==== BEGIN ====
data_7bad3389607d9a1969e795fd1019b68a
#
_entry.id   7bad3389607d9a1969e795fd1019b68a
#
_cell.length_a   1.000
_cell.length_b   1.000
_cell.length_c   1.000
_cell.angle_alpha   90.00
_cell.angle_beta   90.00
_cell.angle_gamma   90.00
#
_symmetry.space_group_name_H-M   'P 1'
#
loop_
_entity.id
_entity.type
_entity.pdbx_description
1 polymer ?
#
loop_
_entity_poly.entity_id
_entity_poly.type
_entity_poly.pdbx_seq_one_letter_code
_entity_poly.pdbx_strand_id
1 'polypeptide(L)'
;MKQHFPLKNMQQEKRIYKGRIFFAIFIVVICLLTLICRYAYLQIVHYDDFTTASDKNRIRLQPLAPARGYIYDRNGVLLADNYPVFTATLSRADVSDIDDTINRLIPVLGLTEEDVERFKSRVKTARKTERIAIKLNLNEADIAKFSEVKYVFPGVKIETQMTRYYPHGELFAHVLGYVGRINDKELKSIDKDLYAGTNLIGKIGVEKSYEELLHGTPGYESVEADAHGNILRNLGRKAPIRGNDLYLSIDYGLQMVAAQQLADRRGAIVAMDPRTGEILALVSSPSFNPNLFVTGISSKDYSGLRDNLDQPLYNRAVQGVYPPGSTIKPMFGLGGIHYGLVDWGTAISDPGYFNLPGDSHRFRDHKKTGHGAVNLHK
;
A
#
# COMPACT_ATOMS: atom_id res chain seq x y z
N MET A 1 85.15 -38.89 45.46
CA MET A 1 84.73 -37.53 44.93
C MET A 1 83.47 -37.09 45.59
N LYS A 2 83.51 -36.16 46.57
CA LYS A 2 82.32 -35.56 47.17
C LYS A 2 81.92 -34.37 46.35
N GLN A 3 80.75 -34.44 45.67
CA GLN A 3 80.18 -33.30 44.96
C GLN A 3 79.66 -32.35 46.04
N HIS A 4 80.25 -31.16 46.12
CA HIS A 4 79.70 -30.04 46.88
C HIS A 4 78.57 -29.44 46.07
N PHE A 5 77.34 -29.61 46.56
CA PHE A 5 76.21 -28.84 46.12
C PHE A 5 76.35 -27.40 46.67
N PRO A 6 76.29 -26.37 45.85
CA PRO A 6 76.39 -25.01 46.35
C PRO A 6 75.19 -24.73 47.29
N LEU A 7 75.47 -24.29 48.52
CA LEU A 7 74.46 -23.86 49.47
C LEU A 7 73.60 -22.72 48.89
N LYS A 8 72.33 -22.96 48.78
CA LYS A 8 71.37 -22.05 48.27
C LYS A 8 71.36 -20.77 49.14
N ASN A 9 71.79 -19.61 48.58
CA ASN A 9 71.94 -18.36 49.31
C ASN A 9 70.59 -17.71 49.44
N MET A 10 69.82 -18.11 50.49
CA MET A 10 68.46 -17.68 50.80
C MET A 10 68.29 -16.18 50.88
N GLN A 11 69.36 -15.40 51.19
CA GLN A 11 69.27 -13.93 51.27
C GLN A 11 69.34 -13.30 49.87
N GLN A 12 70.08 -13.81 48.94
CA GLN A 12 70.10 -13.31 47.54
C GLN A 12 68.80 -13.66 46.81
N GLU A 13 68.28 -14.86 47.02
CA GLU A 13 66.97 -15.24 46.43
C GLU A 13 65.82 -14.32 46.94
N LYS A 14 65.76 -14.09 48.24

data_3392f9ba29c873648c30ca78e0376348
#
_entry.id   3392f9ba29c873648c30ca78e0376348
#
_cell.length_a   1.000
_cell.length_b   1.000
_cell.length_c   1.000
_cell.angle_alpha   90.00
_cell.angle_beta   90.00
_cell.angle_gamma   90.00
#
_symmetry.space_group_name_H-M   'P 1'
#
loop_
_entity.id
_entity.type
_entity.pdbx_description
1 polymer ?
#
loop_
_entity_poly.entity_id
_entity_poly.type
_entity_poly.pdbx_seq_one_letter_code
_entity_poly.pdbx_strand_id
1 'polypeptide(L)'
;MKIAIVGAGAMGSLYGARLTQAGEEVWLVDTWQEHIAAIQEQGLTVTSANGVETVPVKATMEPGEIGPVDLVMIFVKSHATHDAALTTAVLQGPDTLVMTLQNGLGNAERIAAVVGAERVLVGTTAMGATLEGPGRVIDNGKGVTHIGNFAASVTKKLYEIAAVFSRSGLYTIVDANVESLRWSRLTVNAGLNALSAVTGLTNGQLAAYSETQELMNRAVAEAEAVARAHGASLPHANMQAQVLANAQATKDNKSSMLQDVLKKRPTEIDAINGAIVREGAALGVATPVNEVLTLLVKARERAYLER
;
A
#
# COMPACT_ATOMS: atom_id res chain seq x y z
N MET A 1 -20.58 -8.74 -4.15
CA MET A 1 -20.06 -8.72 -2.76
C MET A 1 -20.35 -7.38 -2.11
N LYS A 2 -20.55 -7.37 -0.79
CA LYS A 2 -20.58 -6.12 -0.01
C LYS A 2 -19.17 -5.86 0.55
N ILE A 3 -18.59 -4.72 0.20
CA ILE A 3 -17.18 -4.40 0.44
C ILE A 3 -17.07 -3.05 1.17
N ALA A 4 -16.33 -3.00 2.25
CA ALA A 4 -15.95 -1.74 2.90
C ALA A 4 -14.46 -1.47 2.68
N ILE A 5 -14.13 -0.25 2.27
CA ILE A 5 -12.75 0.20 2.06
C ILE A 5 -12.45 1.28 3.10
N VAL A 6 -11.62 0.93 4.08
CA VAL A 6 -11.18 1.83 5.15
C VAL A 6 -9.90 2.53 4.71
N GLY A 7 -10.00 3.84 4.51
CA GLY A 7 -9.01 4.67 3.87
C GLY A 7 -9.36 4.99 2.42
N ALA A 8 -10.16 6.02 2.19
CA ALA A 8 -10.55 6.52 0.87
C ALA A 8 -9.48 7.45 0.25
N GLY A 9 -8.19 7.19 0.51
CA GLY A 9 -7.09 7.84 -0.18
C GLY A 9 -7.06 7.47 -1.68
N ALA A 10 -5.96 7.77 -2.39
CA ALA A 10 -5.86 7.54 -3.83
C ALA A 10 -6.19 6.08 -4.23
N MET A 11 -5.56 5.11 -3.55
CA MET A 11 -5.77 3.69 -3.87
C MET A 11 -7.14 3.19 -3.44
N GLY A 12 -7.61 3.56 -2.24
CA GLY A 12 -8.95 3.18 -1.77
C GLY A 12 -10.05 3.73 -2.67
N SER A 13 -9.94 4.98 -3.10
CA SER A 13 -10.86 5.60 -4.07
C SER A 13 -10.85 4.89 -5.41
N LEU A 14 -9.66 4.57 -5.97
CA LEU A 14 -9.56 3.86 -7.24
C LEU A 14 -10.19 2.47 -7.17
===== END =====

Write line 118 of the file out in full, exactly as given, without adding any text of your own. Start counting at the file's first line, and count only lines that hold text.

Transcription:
C VAL A 6 -9.90 2.53 4.71